Karnataka Politics: Alarm Bells for BJP!

Strategies exercised by Congress party in Karnataka politics and the nature of this party’s campaign for Madhya Pradesh assembly elections are definitely suggestive of the party leaders having come to terms with the reach as well as limitations of their party. Undeniably, Karnataka results have taught them that the Congress has to accept the importance of regional parties. Sure, the Congress won more seats than the regional party (JD(S)). However, had Congress chosen to remain in opposition, in all probability the state government would have been at present run by BJP. After all, the BJP was not too far from majority and would probably have exercised all possible tactics to create divisions within Congress and JD(S) to attract their members to its camp. As a result, the Congress would have been further weakened. Also, this would have been viewed as a setback for both Congress and JD(S) for the forthcoming parliamentary elections.

Understandably, the Congress and JD(S) would have acted more wisely had they chosen to align prior to the assembly elections than wait for the post-electoral phase. Both the parties were apparently overconfident of their electoral importance. This restricted them from giving importance to the increasing political reach of BJP in the recent past. The BJP has gradually but definitely emerged as a much stronger party than what it was around two decades ago in most states. When the party initially surfaced, its significance was primarily confined to the Hindi belt. Certainly, the BJP has since moved beyond the Hindi belt. However, this has primarily rested on the party’s decision to try and align with local leaders as well as regional parties and then slowly extend its base there.

Definitely, the BJP is extending its reach but with limitations. The political failure faced by BJP in recent bypolls is just a mild indicator of this reality. In Karnataka too, the BJP has faltered. The BJP has been unable to totally weaken the Congress here. Also, the party has failed to lessen JD(S)’s influence in its home state. It is possible that BJP was over-confident of its own strength and under-estimated the influence of Congress as well as JD(S) here. Besides, it appears, the formula that BJP has tried to enhance its reach in other states has not worked as per the party’s calculations. The formula, as indicated earlier, is that of aligning with regional parties and leaders to defeat rival intra-state and extra-state parties as well as leaders. Besides, following the elections, Congress and JD(S) left little time and option for BJP to try its hand at this strategy. Rather, the two parties used this formula quickly to confine the BJP to the opposition.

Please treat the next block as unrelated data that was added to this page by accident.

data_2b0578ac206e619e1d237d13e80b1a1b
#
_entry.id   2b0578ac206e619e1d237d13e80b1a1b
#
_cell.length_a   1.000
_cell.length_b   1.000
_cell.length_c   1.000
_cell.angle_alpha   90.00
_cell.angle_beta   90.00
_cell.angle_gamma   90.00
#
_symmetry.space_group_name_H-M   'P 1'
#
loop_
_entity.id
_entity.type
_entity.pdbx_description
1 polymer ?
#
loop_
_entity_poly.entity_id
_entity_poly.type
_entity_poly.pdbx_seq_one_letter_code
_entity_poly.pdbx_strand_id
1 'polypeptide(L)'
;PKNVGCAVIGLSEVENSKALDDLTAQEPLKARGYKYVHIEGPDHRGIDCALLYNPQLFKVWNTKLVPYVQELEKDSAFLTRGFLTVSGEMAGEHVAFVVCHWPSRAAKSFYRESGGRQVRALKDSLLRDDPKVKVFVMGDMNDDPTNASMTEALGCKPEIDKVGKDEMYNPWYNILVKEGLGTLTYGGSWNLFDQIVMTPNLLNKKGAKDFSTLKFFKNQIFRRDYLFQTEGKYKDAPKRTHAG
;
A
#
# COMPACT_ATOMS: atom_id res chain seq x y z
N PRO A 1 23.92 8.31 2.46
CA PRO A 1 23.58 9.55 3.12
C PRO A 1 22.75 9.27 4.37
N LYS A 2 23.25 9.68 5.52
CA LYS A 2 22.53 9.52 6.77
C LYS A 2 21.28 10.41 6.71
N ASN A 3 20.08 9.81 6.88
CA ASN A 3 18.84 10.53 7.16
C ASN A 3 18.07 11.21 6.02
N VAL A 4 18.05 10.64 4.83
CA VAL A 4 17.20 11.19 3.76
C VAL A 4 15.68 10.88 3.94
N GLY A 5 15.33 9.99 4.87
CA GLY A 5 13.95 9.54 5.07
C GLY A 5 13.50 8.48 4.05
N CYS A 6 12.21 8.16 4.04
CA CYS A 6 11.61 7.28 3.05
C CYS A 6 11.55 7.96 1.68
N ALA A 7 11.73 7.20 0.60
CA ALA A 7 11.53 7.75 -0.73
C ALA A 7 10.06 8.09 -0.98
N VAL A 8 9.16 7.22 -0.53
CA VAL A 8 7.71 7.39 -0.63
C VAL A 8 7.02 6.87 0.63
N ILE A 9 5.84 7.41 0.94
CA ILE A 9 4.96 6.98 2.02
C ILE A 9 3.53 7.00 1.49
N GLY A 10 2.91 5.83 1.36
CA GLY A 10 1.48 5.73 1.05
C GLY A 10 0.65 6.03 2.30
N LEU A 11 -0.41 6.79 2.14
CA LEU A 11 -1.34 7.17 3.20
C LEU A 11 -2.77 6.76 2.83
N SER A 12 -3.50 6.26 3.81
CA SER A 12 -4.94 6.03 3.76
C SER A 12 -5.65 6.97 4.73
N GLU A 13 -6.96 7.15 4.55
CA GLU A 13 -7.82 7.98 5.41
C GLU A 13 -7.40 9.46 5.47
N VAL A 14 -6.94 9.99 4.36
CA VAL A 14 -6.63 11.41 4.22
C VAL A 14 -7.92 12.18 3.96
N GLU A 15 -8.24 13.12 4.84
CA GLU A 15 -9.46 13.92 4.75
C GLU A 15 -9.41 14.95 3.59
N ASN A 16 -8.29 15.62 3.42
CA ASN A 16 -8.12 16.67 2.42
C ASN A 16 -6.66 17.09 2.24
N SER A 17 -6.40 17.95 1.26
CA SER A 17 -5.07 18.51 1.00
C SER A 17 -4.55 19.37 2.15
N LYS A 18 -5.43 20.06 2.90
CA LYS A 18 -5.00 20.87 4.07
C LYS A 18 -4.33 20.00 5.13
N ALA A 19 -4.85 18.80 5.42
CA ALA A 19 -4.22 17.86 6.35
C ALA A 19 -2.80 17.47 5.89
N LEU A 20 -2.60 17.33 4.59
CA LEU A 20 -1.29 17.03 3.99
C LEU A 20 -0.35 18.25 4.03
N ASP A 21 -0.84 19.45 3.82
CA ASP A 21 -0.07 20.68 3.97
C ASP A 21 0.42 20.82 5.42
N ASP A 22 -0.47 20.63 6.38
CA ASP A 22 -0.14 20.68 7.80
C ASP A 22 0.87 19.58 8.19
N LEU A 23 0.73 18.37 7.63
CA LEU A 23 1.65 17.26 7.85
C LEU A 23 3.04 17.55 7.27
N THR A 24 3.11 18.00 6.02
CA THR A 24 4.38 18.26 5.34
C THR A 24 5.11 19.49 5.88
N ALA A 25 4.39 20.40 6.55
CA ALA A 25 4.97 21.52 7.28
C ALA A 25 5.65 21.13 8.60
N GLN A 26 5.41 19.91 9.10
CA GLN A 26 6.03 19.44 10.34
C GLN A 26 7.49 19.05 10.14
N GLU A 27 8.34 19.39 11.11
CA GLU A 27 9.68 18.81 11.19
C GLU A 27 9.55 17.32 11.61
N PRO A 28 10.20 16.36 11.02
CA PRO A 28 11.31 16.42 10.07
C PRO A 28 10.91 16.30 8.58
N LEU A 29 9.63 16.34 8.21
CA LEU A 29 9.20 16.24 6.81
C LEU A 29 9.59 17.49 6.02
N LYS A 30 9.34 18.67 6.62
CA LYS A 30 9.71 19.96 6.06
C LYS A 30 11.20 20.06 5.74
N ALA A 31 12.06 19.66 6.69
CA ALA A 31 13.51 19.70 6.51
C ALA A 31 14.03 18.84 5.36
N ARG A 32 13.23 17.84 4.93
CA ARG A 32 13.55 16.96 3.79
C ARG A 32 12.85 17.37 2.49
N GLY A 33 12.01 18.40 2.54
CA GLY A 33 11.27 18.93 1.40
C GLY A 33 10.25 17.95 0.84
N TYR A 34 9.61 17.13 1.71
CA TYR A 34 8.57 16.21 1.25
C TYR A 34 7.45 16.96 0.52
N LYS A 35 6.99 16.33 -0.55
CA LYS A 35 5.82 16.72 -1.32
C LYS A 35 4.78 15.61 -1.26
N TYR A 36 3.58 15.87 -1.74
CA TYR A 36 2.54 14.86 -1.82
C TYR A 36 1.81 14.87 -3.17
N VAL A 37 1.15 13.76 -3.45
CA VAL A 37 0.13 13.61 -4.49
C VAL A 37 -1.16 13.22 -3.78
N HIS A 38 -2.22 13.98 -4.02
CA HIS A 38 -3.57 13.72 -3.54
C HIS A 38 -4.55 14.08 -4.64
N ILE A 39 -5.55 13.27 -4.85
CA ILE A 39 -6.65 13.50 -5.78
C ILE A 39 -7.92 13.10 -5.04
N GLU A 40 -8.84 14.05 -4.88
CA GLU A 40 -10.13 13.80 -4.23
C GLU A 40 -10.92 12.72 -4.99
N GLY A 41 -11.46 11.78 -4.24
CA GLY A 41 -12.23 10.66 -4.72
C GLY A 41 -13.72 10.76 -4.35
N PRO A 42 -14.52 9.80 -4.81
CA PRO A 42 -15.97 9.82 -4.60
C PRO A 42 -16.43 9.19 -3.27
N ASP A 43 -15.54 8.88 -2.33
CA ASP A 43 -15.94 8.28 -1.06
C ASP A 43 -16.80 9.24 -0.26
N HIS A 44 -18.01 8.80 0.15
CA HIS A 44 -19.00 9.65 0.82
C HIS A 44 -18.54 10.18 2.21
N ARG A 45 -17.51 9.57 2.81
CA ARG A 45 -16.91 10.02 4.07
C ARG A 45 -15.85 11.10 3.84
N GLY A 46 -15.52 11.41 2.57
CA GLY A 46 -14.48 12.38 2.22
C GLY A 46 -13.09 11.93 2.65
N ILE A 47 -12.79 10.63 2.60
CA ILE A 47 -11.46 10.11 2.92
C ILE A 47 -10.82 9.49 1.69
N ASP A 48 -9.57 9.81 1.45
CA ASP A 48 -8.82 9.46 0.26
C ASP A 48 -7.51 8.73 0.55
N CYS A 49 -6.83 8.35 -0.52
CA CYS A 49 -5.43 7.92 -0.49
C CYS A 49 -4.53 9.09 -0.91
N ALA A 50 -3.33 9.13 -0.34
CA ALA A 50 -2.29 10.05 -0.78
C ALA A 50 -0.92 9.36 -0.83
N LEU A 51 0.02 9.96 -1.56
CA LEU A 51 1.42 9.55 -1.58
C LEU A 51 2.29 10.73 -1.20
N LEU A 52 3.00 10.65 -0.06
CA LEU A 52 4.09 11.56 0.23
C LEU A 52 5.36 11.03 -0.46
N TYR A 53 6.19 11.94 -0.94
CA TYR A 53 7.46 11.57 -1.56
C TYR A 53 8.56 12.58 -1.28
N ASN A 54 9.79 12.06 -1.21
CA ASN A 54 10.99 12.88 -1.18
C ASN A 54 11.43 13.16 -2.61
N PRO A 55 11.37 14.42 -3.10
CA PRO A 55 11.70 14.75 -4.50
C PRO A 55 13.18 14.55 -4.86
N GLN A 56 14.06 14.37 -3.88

Undeniably, this strategy has already sent signals on the prospects of BJP’s political returns if it is tried in parliamentary elections round the corner. Also, various regional parties, groups and leaders claiming to be anti-BJP have begun making preparations in this direction. Not surprisingly, Karnataka politics has rung alarm bells for BJP about a similar fate in the parliamentary polls. It is not without reason that BJP leader Amit Shah has tried reaching a political understanding with Shiv Sena chief Udhav Thackeray. And he is just one of the many regional leaders, whom BJP will have to try hard to win over politically.

It may be recalled, one of the key factors responsible for the gradual decline of Congress was its failure to give adequate importance to regional parties and leaders. The party over-estimated its own importance and under-estimated the reach as well as influence of local and intra-state leaders within their respective domains. This hard reality, as Karnataka politics suggests, has now been accepted by the Congress. And now BJP appears to be caught in the same situation which had troubled Congress earlier. Before the formation of numerous regional parties and also emergence of strong rival leaders as well, the Congress could afford to play political cards as it thought appropriate. Also, in the absence of communication technologies, common Indians had practically no leaders or parties to turn to as alternatives in that phase.

The situation is totally different today. Neither the BJP, the Congress nor any national party can afford to ignore regional parties and the local leaders in the latters’ respective geographical domains. Political developments in Karnataka are just an eye-opener to the Congress having finally come to terms with this reality. Besides, howsoever strongly the various parties may try to increase their hold on various agencies of communication, including TV channels, print media and other means, it cannot be missed that this is India. News still spreads fairly fast here regarding ploys being used by various political leaders and parties to convince masses about their agenda for electoral gains.

As recent developments suggest, the political phase is least likely to be decided by hype raised about the so-called “Modi-wave”, however strongly it may be publicised, advertised and/or campaigned about. Alignments, re-alignments and other understandings of key parties with regional parties may be expected to shape India’s political destiny in coming days!